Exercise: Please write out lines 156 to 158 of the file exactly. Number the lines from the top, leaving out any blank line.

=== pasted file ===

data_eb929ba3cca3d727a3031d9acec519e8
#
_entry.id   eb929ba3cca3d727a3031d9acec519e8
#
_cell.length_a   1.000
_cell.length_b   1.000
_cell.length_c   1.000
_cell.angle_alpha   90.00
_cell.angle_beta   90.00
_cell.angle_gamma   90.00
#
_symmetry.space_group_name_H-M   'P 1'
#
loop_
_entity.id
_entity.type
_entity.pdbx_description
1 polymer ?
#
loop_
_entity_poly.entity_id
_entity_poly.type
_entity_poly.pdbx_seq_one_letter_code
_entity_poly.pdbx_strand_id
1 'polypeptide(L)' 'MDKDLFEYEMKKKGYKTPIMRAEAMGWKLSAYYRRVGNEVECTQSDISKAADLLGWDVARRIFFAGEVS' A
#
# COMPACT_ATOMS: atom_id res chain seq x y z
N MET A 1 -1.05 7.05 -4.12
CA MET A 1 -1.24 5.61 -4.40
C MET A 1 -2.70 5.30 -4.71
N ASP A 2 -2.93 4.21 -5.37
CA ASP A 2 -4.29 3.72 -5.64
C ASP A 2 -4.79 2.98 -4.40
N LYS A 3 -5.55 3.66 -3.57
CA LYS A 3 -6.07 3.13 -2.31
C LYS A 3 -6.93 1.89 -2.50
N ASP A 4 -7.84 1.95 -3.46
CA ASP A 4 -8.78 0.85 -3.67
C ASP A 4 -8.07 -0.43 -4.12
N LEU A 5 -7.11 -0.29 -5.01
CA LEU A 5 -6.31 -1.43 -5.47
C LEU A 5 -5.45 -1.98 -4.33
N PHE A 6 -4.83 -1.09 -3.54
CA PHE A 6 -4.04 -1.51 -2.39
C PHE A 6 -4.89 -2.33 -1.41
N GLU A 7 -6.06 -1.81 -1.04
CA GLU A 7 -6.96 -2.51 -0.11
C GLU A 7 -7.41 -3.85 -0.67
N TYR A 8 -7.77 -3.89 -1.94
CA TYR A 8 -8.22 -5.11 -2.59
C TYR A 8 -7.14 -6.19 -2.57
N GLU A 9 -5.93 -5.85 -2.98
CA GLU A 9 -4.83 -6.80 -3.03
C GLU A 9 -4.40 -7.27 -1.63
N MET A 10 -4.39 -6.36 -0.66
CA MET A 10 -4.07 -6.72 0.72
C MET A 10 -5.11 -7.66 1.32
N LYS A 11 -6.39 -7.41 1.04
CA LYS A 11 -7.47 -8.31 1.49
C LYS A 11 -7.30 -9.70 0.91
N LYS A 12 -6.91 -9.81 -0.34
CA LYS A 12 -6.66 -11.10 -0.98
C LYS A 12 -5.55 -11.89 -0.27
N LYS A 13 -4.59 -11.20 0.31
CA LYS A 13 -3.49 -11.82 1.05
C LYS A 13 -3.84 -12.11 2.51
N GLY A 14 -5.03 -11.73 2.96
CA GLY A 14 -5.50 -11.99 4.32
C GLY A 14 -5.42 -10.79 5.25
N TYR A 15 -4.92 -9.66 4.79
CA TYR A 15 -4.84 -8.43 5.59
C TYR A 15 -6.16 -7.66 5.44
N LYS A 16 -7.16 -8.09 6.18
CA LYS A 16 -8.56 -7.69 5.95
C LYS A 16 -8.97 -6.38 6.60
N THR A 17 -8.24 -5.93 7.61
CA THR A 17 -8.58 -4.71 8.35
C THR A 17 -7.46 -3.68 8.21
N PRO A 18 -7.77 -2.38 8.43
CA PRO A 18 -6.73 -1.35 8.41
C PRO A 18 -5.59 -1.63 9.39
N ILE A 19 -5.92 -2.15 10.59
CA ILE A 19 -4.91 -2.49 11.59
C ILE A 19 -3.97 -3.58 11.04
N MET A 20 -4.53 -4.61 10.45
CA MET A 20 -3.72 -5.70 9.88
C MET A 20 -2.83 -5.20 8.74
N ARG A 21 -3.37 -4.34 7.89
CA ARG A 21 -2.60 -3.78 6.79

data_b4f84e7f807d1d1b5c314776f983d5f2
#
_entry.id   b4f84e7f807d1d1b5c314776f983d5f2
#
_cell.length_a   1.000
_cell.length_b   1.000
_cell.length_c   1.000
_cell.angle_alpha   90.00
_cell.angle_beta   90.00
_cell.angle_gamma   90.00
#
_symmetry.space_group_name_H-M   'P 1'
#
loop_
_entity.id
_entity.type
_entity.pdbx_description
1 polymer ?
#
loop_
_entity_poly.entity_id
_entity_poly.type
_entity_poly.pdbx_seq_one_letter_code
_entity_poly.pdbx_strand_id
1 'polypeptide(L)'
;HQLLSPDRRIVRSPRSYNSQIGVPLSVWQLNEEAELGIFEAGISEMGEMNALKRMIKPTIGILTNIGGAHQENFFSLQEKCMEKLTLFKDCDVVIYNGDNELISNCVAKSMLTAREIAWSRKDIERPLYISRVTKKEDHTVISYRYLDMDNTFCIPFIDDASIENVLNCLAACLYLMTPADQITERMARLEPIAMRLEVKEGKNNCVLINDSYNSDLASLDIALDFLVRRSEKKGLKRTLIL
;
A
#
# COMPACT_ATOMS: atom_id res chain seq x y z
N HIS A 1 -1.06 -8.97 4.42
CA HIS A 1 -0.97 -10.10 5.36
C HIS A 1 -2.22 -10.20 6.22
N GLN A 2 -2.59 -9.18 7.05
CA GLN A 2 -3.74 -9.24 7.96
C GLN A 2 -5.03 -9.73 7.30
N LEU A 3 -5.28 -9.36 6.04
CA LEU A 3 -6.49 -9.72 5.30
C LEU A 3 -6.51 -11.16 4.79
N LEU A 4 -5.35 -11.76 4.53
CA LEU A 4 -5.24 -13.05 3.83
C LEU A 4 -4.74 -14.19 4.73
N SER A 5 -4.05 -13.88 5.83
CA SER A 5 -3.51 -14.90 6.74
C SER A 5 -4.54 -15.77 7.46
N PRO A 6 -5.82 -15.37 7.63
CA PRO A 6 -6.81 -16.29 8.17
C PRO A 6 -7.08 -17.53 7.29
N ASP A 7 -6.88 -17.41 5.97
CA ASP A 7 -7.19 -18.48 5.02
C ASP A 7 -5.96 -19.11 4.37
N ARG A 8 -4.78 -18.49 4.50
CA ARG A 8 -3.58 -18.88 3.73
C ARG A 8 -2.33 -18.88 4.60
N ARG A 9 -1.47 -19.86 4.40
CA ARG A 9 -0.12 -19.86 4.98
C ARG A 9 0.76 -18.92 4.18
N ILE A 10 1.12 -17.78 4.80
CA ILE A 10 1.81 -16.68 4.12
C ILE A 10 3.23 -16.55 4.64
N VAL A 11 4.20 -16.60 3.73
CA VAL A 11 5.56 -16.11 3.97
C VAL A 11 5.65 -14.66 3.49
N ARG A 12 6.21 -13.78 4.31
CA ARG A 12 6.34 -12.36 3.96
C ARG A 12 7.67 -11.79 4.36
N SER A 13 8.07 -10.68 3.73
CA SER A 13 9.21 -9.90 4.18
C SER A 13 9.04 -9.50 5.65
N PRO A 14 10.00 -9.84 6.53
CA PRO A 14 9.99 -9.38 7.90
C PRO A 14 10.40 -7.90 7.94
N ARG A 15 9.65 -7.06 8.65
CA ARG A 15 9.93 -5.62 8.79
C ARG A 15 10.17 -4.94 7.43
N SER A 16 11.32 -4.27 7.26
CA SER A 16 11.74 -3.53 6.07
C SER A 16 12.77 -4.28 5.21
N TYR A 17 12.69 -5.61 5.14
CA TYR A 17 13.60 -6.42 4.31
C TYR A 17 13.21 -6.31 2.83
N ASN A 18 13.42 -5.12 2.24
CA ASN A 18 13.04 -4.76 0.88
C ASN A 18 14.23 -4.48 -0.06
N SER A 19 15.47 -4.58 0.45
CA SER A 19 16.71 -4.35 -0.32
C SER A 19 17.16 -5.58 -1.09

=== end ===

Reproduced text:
N SER A 13 8.07 -10.68 3.73
CA SER A 13 9.21 -9.90 4.18
C SER A 13 9.04 -9.50 5.65